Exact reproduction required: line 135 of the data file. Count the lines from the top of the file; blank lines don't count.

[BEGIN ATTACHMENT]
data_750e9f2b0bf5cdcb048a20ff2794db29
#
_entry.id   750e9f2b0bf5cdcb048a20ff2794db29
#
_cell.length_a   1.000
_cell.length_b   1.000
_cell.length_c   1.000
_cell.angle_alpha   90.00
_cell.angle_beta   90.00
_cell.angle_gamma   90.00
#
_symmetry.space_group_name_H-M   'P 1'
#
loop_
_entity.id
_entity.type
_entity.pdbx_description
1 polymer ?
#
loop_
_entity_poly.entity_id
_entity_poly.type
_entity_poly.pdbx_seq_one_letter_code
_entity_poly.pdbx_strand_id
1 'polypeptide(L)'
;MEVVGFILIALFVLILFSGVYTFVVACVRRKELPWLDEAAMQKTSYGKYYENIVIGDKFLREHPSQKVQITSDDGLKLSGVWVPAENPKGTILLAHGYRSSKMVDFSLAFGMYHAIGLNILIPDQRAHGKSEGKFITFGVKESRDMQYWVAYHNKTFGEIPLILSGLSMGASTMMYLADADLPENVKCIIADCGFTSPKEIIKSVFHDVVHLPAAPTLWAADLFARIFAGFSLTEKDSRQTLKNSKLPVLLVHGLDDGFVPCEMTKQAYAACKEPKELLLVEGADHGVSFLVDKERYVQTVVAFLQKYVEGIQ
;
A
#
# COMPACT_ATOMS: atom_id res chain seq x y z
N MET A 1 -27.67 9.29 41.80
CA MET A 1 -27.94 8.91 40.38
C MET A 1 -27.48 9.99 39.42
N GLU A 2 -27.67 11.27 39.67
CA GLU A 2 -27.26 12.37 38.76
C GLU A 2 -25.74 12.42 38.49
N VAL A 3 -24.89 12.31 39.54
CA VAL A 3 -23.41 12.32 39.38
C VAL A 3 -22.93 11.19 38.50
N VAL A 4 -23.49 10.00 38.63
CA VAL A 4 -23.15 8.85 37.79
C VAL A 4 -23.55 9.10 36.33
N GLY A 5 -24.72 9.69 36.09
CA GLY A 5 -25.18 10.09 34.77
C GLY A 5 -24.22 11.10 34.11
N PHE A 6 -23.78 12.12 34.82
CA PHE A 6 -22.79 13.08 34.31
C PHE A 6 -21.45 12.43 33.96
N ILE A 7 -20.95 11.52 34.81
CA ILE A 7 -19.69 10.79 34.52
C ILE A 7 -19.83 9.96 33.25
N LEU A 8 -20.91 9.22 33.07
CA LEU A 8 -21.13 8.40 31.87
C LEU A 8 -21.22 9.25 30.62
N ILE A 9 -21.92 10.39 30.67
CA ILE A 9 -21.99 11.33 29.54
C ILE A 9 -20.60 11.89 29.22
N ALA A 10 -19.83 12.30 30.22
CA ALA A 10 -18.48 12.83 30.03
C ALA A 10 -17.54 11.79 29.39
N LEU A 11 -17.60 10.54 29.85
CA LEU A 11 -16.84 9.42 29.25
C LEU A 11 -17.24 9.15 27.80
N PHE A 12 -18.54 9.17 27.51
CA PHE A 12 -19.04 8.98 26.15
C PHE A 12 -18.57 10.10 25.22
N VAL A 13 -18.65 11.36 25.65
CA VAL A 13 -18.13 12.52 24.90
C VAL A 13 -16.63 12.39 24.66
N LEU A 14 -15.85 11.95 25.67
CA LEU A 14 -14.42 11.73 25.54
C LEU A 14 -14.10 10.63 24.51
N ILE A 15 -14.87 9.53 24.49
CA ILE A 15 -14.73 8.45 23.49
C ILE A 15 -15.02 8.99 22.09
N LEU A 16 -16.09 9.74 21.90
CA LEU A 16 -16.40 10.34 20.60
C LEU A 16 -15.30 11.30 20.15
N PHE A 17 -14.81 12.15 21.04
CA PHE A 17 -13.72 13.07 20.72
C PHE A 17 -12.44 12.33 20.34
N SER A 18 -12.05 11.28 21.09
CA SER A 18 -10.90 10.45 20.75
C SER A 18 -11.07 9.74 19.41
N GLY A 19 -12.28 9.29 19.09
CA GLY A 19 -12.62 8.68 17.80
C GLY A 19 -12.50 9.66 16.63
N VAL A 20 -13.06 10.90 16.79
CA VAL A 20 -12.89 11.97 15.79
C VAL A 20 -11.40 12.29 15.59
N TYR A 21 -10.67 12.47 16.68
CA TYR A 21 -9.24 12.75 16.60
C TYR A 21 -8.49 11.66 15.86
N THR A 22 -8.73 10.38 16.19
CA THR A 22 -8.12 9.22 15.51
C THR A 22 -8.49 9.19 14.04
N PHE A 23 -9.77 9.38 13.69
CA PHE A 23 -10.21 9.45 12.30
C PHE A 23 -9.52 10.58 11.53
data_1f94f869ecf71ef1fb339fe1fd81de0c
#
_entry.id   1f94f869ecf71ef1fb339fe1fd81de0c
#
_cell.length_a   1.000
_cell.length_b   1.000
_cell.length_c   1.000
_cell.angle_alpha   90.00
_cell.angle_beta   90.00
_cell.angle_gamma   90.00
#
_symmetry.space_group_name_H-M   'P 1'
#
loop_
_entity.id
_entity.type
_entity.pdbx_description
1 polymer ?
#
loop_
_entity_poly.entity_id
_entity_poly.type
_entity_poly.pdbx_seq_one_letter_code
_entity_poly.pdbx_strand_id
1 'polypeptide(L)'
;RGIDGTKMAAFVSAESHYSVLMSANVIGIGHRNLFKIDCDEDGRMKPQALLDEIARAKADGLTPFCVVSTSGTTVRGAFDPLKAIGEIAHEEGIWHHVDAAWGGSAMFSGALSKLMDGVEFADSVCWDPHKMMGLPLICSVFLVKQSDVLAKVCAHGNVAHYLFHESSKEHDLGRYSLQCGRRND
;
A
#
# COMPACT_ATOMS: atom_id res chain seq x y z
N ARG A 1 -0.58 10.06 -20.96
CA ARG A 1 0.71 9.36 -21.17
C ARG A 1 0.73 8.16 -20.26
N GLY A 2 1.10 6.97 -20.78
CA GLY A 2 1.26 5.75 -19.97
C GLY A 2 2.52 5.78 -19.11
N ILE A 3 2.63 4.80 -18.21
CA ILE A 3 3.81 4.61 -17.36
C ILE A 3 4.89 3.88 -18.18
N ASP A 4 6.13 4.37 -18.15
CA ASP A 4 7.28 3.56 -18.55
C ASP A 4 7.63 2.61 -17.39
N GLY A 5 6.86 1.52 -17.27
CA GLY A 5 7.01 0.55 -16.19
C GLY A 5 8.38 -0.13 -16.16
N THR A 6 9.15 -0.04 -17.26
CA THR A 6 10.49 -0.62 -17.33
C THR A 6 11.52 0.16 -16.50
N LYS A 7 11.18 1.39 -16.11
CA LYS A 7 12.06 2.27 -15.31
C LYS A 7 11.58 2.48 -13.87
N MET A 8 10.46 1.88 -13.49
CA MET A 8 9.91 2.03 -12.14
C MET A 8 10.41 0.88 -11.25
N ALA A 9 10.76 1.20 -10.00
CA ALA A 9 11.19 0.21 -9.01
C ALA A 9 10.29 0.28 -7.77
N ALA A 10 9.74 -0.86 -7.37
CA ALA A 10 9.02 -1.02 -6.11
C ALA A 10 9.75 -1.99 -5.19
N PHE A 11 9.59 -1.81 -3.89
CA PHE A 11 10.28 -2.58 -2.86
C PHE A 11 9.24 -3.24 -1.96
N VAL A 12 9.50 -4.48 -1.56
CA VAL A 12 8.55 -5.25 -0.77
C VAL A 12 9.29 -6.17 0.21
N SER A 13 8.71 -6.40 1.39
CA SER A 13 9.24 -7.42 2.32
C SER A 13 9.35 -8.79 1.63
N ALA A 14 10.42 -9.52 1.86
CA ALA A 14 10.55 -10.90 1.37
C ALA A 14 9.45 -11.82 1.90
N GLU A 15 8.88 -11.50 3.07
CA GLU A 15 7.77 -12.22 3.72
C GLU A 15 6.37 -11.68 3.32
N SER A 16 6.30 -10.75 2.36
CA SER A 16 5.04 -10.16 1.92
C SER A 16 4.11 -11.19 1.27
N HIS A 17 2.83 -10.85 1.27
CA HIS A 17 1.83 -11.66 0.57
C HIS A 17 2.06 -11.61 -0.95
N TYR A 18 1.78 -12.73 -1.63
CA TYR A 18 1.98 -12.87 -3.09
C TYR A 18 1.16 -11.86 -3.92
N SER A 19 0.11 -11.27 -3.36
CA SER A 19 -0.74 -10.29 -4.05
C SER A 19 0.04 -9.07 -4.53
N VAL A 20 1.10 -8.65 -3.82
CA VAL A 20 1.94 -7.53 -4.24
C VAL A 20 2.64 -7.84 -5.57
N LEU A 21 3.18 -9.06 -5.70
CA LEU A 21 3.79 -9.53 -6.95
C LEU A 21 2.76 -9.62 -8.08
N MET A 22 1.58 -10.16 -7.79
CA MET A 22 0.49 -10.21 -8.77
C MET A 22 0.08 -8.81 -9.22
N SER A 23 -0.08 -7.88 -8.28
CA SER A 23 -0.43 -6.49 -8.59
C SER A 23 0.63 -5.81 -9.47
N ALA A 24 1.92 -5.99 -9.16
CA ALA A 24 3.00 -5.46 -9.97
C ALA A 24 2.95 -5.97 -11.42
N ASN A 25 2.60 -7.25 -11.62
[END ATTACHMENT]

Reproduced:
C GLY A 2 2.52 5.78 -19.11